Over the past decade, dog bites have become an increasingly greater public health concern. As a result of a bite from a dog, you or a family member could experience a debilitating injury, contract an infection or face a psychological disorder related to trauma.
While most interactions between humans and dogs are peaceful and benign, the risk still exists. Certain factors may increase the risk that you or a family member may experience a dog attack someday.
Compared to adults, children are at greater risk for a dog bite. Not only that, but children also tend to sustain more serious injuries as a result. Because your child’s face is at approximately the same level as a dog, that is where the animal is most likely to bite.
Dog bites to children occur partly because of a communication problem. Dogs may not understand that your child’s overtures are friendly. At the same time, your child may not interpret a dog’s behavior as fearful or aggressive.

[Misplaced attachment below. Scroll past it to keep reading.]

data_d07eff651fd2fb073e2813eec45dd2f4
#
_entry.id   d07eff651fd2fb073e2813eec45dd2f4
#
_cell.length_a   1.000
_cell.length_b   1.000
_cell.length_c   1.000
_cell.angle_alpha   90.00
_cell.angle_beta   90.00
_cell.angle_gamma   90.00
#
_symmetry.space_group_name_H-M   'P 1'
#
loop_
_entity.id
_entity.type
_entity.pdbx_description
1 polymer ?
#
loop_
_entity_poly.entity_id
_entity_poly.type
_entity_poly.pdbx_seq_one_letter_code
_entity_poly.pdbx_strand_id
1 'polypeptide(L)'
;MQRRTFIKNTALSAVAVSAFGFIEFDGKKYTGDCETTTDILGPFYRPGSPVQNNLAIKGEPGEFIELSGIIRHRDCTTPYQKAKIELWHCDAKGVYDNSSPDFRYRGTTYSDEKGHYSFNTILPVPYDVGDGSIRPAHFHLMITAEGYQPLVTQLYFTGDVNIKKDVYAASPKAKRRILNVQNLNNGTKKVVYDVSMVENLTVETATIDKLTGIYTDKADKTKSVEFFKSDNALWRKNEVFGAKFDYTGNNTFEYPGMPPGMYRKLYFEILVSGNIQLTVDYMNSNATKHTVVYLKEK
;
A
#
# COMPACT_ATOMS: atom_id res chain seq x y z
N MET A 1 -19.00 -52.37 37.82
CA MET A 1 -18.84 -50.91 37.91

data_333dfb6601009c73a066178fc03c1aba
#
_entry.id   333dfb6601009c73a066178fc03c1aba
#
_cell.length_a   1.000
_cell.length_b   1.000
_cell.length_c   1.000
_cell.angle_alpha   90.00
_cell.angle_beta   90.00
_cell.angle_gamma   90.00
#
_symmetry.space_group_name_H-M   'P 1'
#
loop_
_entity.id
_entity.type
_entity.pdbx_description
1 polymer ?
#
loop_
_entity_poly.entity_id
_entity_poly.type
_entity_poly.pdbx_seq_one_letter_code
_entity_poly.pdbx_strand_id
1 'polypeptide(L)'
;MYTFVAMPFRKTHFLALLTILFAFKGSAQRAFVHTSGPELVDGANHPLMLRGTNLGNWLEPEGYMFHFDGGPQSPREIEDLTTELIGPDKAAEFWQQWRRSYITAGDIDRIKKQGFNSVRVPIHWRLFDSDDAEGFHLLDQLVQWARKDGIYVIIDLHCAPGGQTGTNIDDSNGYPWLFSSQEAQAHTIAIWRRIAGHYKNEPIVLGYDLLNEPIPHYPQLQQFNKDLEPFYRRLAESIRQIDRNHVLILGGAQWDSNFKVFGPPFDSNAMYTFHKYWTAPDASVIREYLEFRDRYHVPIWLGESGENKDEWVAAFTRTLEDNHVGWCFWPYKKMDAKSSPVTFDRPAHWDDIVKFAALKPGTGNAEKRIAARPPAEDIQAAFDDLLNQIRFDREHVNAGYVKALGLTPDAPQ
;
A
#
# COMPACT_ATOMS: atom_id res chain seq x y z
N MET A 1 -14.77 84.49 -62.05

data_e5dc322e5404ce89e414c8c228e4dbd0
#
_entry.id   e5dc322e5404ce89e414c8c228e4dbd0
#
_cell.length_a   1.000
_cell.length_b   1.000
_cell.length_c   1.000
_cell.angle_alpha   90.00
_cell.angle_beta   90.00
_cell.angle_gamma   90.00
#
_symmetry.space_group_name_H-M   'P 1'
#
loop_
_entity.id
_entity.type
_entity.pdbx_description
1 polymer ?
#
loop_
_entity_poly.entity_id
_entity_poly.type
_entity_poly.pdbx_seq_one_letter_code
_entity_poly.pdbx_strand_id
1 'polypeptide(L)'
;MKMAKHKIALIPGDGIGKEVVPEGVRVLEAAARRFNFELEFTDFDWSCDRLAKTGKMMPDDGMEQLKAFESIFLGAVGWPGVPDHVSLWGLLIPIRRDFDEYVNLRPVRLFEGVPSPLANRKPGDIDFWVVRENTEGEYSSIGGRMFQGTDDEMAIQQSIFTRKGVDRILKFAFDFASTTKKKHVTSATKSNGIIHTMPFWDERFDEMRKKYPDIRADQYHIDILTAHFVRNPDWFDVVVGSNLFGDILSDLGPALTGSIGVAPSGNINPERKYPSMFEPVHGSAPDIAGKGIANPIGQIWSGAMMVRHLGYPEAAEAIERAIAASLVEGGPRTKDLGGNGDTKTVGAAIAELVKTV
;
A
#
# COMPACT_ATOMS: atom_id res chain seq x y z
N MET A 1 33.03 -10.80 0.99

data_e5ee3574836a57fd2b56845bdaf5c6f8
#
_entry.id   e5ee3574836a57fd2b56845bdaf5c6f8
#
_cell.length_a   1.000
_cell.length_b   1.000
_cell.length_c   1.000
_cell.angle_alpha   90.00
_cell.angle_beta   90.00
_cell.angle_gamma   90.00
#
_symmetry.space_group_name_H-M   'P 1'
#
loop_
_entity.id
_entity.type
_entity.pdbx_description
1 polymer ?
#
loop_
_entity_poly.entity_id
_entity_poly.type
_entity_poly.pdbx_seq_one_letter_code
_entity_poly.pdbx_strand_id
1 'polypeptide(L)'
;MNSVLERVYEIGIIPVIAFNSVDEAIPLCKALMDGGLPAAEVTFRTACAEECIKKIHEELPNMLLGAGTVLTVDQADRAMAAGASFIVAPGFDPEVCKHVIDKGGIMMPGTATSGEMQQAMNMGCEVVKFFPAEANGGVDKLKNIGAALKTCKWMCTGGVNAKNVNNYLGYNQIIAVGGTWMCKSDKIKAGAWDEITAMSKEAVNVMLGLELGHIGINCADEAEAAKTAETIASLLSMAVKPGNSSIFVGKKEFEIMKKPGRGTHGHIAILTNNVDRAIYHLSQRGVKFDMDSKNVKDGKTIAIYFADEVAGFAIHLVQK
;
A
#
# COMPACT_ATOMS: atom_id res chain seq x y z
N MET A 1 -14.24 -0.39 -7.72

If you are a man, you are at greater risk for a dog bite than a woman. The reason for this statistic is not entirely clear.
Statistics show that having a dog in the home increases the risk that you or a member of your family could receive a dog bite. The risk increases the more dogs you have in the home. Most people who receive dog bites were familiar with the animal that did it. The dog was either a family pet or that of a friend or neighbor.
Even if your family does not own dogs, it is almost impossible to avoid coming in contact with them from time to time. Therefore, everyone is at some risk for a dog bite, even though it may be greater under certain circumstances.